It's official: We're living in a golden age of horror anthologies. True, the long-moribund subgenre isn't every fright fan's cup of tea, but those who like variety in one double-hour package have enjoyed a wealth of opportunities over the last few years and especially 2013.
For movie watchers, few things can be more frustrating than films that begin with a sequence of immense promise, only to show over the remainder that the emperor truly wears no clothes. Two new examples come from the horror realm.
Until now, Ethan Hawke was having a wonderful year. Before Midnight, the third leg of his trilogy with director Richard Linklater and actress Julie Delpy, brought waves of critical acclaim and talk of another Oscar nomination for their collaborative screenplay, while The Purge turned a meager investment into a highly profitable box-office take.
Neither a chain of spice stores nor a Food Network program, The Seasoning House is a bleak-as-nuclear-winter thriller set during the Balkan conflict of the 1990s. A deaf girl named Angel (Brit teen Rosie Day) is taken from her home by soldiers who shoot her mother dead.
Nearly every scene of HBO's telefilm Game Change, I recall from
John Heilemann and Mark Halperin's excellent nonfiction book of the
same thing. But the movie directed by Jay Roach (of the Austin Powers and Meet the Parents
franchises) only tells half — maybe even one-quarter — of the story,
ignoring the 2008 presidential-campaign narratives of Barack Obama,
Hillary Clinton and John Edwards for the one it finds most compelling:
that of Sarah Palin and John McCain, and not the other way around.
If Sen. McCain's choice of the largely unknown Alaska Gov. Palin as his veep choice seemed out of nowhere then, there's good reason: Because it pretty much was. McCain, here played by Ed Harris (Man on a Ledge), wanted Sen. Joe Lieberman, but was talked into someone “more transformative” by hired gun Steven Schmidt (Woody Harrelson, Rampart).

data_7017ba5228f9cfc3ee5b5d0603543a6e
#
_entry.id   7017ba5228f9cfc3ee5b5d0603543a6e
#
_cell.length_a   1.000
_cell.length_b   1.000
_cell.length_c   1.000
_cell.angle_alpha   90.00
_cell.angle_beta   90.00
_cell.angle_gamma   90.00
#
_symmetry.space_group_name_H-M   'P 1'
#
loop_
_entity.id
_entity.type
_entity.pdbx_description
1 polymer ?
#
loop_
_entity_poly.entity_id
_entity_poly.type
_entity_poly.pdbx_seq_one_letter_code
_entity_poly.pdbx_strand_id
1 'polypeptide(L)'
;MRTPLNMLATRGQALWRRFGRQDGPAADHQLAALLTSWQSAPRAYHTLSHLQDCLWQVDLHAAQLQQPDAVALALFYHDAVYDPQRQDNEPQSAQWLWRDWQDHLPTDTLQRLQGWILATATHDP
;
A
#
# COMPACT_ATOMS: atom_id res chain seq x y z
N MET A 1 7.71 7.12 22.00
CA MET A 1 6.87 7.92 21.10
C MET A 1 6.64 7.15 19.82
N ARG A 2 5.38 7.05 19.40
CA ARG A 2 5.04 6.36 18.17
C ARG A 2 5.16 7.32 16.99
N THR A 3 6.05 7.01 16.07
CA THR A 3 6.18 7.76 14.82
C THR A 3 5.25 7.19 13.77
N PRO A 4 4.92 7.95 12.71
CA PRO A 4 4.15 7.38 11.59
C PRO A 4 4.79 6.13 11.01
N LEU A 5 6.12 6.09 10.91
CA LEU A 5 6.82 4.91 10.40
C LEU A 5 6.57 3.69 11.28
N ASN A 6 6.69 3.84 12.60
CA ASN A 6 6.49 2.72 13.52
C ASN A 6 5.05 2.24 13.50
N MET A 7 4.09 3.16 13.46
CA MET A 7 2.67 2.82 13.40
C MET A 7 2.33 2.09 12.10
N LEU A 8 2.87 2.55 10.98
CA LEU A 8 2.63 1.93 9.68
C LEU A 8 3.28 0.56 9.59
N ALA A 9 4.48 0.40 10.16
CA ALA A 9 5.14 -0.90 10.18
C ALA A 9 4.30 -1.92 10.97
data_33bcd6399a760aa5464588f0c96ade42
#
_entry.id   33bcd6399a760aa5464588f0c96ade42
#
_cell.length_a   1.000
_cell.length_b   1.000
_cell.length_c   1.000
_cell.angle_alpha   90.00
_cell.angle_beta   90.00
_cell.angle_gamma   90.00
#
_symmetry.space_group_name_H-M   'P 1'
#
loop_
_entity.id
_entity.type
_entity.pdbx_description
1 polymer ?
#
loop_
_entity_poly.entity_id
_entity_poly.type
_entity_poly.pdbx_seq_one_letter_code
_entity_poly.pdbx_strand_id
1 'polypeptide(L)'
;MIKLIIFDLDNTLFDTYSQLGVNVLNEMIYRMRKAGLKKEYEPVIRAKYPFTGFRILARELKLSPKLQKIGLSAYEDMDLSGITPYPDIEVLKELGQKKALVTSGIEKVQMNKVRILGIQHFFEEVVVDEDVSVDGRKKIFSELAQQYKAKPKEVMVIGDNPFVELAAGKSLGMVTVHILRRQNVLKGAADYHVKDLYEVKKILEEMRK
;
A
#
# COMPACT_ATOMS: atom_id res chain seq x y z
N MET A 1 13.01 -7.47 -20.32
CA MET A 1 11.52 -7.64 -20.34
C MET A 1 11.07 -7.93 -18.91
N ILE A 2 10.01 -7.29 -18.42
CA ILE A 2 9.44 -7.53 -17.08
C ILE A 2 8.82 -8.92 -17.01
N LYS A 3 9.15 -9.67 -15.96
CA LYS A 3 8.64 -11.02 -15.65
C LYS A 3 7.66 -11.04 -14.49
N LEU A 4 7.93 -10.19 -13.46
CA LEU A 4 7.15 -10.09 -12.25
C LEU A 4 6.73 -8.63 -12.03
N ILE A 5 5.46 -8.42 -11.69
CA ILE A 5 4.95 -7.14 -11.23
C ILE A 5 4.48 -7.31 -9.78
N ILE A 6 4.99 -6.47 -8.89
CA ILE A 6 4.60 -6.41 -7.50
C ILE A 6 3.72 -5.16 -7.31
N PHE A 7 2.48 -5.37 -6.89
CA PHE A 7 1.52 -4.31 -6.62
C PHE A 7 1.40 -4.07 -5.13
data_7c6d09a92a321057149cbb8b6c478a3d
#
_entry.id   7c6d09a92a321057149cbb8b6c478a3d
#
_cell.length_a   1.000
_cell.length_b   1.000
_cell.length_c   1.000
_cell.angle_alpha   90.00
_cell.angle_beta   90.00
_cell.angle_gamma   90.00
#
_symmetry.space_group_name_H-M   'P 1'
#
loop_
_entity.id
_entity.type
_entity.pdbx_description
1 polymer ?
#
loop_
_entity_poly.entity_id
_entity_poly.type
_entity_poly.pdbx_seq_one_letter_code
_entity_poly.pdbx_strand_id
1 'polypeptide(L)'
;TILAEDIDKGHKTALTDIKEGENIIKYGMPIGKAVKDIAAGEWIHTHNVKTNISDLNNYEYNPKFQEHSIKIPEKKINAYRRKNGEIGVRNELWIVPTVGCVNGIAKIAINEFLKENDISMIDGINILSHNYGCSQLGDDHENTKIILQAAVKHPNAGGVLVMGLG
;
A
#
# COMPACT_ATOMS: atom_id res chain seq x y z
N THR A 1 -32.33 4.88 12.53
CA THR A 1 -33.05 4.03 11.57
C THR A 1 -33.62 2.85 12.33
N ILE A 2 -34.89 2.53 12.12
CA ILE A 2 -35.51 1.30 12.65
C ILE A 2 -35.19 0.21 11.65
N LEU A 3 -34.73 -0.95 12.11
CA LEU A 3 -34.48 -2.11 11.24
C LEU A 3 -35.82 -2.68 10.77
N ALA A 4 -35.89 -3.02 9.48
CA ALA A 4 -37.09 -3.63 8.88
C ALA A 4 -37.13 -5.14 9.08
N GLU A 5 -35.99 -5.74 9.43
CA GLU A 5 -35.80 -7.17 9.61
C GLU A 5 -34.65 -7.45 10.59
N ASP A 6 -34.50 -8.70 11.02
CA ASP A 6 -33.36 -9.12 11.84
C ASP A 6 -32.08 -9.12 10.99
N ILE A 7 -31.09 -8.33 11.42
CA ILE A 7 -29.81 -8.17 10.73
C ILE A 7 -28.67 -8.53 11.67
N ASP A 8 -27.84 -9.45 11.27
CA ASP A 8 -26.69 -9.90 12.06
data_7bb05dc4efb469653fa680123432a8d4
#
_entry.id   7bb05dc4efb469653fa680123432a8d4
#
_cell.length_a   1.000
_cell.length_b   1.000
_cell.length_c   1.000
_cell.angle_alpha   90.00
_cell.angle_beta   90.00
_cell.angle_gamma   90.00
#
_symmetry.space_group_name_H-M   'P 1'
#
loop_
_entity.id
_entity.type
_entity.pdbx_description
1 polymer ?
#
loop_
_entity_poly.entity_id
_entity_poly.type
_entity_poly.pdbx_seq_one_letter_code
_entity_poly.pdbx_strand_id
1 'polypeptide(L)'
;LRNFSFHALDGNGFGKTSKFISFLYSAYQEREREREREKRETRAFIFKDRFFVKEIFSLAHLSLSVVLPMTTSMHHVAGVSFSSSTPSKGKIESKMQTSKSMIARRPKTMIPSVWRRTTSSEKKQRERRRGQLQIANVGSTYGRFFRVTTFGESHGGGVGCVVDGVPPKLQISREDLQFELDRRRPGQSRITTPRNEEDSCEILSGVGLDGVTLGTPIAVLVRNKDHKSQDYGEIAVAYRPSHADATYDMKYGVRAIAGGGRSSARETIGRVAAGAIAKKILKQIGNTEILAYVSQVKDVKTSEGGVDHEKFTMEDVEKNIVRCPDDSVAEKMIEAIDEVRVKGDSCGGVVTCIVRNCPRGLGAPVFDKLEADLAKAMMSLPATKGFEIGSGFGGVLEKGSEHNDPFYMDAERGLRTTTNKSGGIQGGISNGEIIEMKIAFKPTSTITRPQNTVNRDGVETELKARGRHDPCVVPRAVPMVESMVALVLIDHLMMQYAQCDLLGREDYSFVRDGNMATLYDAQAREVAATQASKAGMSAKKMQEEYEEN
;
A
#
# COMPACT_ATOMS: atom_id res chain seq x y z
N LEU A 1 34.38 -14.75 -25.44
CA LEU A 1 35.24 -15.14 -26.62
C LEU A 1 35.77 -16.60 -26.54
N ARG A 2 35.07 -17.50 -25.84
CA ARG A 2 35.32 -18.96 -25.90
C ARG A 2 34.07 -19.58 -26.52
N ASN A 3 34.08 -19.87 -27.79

At that point, so pressed for time was the McCain campaign, Palin (Julianne Moore, Crazy, Stupid, Love) wasn't vetted properly. For example, she informed Schmidt and company of her daughter Bristol's out-of-wedlock pregnancy, but not of her husband's membership in Alaska's secessionist party. Nor the extent of her political knowledge — or lack thereof — as she doesn't know why there's a North and South Korea, what the Federal Reserve is, or who ordered the 9/11 attacks (she says Saddam Hussein).
While facts were not Palin's strong point, acting was. Once the campaign just let her be her, McCain’s journey toward the White House got back on track ... but at the expense of McCain, who no longer could control her power grab. About all he could do is say "fuck" an awful lot (in stark contrast to her one and only curse word: “flippin’”).
To that extent, Harris' McCain is pretty much a beer-drinking cartoon. That's not the actor’s fault; that's all the script gives him to do. He's a supporting player to the tug of war between Schmidt and Palin. Harrelson is strong as expected, but Moore is stronger — so much so that I literally forgot I was watching her. Naturally, she's best portraying the side of Palin we've never seen: so stressed, she's increasingly catatonic, and not from her constant consumption of Diet Dr Pepper.
While Moore proves the best choice for the role, the scenes of the behind-the-scenes reactions to Palin's speeches and debates are the definition of forced, from "She's incredible!" to "Now I know why they call her Sarah Barracuda!" Lines like those keep Game Change, premiering Saturday, at that made-for-TV level, despite that top-drawer talent. It’s good, but not transformative good. —Rod Lott